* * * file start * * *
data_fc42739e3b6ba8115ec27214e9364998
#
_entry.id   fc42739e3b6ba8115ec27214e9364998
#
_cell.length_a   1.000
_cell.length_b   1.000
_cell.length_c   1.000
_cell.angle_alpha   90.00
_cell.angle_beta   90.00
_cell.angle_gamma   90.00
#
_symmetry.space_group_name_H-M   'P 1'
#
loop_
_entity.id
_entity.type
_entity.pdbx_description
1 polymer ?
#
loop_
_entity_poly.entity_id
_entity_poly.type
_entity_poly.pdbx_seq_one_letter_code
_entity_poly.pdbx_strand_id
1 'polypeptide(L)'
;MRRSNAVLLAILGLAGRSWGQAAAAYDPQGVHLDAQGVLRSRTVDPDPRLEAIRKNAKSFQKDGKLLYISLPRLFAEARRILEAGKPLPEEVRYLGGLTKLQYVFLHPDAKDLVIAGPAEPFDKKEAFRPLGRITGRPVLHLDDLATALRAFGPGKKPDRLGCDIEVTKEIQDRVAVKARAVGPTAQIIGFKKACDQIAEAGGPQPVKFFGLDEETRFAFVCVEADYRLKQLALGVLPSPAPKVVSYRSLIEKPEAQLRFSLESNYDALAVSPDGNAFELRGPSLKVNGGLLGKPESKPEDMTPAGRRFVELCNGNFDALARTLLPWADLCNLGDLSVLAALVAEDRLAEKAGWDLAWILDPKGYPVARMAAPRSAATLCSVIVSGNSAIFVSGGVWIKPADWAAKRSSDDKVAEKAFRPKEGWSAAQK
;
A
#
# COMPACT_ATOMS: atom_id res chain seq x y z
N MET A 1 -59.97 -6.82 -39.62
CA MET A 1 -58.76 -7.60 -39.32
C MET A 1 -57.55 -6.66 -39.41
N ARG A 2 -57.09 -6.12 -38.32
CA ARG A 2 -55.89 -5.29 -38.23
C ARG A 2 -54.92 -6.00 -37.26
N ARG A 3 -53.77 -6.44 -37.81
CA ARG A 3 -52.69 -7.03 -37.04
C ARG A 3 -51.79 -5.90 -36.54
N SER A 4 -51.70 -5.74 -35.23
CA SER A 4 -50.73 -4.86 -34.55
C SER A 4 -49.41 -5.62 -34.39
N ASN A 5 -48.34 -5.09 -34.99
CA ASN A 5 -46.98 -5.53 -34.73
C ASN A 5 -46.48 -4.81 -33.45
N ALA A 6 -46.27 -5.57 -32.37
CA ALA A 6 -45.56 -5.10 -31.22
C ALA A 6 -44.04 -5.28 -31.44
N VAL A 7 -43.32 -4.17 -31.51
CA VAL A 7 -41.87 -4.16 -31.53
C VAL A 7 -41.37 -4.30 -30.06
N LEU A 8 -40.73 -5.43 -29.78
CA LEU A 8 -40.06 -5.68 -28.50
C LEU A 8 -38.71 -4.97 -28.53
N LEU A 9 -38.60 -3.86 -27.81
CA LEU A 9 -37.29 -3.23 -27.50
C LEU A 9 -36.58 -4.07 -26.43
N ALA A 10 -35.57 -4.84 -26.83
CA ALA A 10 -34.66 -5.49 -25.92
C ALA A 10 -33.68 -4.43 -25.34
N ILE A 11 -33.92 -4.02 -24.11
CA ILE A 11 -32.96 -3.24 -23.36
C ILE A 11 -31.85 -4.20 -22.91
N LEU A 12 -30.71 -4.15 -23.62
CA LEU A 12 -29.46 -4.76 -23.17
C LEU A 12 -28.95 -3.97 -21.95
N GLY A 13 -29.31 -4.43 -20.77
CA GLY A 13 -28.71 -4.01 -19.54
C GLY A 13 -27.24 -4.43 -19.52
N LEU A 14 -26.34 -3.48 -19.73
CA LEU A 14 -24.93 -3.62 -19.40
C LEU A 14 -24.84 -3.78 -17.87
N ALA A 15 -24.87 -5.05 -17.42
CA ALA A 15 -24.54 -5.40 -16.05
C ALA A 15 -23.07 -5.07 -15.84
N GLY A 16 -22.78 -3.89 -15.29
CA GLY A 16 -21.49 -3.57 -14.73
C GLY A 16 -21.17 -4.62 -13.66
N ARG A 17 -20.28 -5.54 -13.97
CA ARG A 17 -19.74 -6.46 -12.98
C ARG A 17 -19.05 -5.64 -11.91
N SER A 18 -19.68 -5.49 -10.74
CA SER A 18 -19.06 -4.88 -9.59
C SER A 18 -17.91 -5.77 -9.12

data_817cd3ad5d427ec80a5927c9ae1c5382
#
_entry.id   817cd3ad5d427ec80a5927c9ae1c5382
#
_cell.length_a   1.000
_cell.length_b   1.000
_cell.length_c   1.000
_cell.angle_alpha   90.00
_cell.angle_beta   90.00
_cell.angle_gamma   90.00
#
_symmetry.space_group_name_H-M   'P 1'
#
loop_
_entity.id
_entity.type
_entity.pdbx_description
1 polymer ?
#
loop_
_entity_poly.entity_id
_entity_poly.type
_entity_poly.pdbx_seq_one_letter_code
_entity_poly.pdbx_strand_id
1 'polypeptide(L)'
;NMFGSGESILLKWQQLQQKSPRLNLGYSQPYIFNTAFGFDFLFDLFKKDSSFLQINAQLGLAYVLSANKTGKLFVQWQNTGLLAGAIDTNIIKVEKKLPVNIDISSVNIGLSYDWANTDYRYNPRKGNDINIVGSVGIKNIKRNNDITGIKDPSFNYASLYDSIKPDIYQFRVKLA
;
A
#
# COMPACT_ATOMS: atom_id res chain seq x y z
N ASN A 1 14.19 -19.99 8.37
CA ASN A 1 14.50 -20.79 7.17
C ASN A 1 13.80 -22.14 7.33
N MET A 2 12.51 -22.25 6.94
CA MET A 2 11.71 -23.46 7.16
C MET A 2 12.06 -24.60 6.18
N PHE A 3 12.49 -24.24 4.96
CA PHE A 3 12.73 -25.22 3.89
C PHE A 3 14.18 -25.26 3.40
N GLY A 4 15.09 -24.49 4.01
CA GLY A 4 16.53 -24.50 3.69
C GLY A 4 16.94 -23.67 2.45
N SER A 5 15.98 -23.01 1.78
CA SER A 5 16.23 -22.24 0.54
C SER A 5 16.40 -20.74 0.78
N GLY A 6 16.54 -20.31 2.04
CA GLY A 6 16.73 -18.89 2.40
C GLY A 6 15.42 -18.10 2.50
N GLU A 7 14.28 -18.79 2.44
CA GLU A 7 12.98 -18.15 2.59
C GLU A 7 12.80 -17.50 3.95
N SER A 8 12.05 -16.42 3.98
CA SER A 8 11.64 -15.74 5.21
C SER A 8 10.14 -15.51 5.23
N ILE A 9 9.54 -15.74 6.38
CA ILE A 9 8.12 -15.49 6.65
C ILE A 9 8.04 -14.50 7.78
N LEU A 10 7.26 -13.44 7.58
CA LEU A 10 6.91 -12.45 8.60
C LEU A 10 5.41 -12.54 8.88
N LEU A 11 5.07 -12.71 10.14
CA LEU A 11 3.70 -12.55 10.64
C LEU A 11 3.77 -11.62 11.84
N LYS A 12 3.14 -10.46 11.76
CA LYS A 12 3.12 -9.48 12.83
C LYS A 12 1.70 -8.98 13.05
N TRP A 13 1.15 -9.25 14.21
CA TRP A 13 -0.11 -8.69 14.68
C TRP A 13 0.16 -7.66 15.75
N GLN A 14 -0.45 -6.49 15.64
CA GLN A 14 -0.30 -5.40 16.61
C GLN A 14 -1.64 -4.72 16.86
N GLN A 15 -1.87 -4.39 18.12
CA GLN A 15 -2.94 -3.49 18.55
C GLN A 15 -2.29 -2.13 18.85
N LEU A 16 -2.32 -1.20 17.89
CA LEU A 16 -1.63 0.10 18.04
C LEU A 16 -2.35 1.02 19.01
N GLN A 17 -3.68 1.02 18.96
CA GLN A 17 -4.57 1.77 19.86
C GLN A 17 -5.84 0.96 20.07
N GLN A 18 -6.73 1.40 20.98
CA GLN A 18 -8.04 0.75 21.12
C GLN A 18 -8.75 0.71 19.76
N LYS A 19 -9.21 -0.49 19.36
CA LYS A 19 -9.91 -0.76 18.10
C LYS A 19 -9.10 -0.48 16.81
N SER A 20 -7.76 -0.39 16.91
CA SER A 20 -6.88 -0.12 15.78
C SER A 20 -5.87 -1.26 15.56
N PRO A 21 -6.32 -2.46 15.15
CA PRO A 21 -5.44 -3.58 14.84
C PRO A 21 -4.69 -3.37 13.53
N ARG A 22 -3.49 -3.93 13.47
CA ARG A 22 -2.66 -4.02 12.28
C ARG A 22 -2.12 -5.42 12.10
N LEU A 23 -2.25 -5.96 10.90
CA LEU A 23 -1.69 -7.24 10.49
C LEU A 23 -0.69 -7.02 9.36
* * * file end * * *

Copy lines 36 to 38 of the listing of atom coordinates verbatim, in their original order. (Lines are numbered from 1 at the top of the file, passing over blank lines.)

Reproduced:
C ARG A 2 -54.92 -6.00 -37.26
N ARG A 3 -53.77 -6.44 -37.81
CA ARG A 3 -52.69 -7.03 -37.04